In a twist of fortune, some of the same people who used to show up at the back door to donate food and clothing are now coming in the front door to ask for some of those goods for themselves. “We're hearing this over and over again,” Strittmatter says. “They used to donate, and they don't know how to do this, and they never thought this would happen to them.”

Tammy Pino certainly did not see this coming. The mother of four grown children, she worked for six years as a customer service manager for a trucking company, earning $11 an hour plus health and retirement benefits, enough to rent a modest duplex in North Denver. “I was doing fine,” she says. “I had money to put away.”

But when the monthly rent climbed from $650 to $800, she moved to a cheaper place in Jeffco. Early this year, the trucking company went out of business. For two months, she looked for a similar job but came up empty, so she took a cashier's position at King's Grocery, where she earns $9.14 an hour. The grocery recently cut her hours from 37 a week to 24, leaving her unable to pay her rent. So she moved in with her sister, who is battling uterine cancer. Her two nephews, 11 and 17, occupy a bedroom, while Pino, 46, sleeps on a couch.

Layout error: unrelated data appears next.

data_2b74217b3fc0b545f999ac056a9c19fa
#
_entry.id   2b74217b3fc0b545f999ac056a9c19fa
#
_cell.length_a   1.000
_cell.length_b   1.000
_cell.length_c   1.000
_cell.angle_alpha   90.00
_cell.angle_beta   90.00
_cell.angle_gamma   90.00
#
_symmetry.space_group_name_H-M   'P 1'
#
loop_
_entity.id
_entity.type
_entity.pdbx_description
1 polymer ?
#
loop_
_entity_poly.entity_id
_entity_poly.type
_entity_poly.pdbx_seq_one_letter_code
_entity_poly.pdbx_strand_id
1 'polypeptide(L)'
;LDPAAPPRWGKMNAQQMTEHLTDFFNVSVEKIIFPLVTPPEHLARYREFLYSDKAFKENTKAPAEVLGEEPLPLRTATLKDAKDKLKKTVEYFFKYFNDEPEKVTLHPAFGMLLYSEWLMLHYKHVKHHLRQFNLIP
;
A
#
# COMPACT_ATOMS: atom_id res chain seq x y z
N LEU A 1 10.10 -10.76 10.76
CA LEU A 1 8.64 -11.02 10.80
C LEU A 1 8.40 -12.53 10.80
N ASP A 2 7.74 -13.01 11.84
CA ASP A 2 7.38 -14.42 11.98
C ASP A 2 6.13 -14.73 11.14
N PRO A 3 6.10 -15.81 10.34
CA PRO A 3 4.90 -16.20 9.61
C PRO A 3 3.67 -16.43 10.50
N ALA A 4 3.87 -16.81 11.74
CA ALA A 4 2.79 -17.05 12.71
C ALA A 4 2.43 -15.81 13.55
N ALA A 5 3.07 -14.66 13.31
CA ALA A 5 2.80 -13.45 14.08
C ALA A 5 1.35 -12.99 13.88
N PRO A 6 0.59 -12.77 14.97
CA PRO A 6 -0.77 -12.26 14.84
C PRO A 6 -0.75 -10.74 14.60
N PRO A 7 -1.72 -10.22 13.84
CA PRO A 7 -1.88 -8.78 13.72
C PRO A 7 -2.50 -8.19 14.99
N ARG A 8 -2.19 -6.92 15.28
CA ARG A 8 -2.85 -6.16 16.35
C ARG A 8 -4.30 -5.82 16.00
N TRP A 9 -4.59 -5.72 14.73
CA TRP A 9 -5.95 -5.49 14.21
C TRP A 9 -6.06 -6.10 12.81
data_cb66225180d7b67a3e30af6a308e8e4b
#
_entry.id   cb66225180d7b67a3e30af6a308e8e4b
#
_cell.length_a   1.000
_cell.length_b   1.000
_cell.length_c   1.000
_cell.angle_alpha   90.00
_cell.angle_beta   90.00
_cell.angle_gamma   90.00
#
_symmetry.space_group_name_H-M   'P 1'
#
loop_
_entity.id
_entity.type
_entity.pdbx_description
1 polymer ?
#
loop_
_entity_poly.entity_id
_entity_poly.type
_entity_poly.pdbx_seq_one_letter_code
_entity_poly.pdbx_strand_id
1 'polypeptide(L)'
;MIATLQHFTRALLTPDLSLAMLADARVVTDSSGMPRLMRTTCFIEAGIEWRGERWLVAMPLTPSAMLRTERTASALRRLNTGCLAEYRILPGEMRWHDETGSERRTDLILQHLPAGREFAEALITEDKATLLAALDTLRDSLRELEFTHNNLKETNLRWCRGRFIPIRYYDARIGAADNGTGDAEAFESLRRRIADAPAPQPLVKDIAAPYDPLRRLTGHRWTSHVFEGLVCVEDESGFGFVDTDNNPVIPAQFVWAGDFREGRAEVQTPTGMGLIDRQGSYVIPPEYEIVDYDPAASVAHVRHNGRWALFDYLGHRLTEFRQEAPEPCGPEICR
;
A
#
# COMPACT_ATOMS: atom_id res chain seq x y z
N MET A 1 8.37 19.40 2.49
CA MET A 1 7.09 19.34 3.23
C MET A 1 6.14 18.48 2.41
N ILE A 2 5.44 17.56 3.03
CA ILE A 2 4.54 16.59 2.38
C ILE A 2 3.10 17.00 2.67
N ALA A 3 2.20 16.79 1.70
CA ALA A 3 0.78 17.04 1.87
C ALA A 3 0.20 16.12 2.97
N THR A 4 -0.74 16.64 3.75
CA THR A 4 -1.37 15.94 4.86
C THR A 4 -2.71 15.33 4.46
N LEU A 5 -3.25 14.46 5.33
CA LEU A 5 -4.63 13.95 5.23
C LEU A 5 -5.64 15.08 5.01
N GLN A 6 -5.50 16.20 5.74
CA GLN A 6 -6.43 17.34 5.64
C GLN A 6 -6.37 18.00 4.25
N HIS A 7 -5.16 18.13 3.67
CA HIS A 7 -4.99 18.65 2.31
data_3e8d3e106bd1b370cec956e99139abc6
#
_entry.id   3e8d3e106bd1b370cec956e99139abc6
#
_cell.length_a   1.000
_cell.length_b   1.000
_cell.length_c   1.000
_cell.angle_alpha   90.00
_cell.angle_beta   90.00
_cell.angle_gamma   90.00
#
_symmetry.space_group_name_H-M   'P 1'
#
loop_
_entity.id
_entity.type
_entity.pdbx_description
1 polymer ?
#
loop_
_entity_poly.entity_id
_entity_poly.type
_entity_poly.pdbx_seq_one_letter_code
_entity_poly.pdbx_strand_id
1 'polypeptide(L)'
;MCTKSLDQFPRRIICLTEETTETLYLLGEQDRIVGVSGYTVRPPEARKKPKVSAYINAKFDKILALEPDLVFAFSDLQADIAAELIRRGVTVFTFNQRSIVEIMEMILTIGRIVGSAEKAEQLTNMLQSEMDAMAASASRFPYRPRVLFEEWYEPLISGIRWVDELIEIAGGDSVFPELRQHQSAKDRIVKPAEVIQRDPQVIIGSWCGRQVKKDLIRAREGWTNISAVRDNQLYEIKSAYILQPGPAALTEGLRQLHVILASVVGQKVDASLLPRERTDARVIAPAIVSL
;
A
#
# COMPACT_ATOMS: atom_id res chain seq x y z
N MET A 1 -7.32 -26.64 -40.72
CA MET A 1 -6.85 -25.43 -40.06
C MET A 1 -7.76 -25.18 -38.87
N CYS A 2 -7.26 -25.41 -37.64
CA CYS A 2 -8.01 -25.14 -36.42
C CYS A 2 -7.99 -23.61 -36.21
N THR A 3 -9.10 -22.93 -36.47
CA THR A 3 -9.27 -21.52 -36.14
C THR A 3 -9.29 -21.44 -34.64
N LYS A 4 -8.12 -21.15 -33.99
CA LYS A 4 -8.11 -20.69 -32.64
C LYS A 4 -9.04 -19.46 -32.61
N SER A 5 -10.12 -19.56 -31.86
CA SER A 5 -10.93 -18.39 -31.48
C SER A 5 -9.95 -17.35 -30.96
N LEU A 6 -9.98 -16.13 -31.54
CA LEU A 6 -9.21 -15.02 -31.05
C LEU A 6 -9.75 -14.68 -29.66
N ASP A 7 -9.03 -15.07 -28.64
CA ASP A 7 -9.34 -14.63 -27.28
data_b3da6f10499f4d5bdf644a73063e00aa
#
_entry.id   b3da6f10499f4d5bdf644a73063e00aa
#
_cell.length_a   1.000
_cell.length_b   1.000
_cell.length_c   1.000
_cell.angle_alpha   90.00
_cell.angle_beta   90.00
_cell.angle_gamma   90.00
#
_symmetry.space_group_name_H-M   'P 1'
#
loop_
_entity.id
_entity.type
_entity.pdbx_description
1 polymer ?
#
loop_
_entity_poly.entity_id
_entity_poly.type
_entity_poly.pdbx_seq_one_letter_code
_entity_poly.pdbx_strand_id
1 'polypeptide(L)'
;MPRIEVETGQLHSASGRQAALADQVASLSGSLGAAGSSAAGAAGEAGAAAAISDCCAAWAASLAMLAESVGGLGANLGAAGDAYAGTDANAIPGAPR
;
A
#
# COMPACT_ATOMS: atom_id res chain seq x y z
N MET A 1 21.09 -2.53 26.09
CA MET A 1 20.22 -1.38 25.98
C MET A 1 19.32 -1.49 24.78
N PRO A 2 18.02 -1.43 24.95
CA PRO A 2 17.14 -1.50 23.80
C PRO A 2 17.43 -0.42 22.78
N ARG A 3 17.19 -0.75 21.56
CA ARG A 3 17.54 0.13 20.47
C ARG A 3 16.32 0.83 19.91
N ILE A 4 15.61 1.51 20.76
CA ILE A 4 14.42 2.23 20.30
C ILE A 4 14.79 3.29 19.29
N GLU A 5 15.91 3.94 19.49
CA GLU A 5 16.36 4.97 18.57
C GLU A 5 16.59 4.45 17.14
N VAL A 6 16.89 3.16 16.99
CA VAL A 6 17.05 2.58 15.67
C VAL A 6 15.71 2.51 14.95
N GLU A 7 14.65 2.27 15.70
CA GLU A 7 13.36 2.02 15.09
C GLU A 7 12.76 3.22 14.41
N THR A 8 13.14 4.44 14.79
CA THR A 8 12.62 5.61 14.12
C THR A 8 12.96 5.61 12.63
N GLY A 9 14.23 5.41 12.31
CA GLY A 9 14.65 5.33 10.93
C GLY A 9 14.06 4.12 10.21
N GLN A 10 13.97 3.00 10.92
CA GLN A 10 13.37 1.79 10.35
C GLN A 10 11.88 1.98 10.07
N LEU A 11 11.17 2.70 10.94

Now, she is here, at the Action Center, wearing a pink T-shirt and matching pink flip-flops, sitting opposite a crisis counselor, Anita Daley, and asking for help. “I've never been like this anytime in my life,” she says, breaking down despite stern attempts to maintain composure. “I never expected anything like this to happen.” Her mother was a teacher, she says. He father was a janitor. They always worked. Pino could count on an allowance. At 16, her parents gave her a car. She had her own television, her own stereo system. “Now, it's like I'm 16 again,” she says. “It's hard to ask anybody for help.”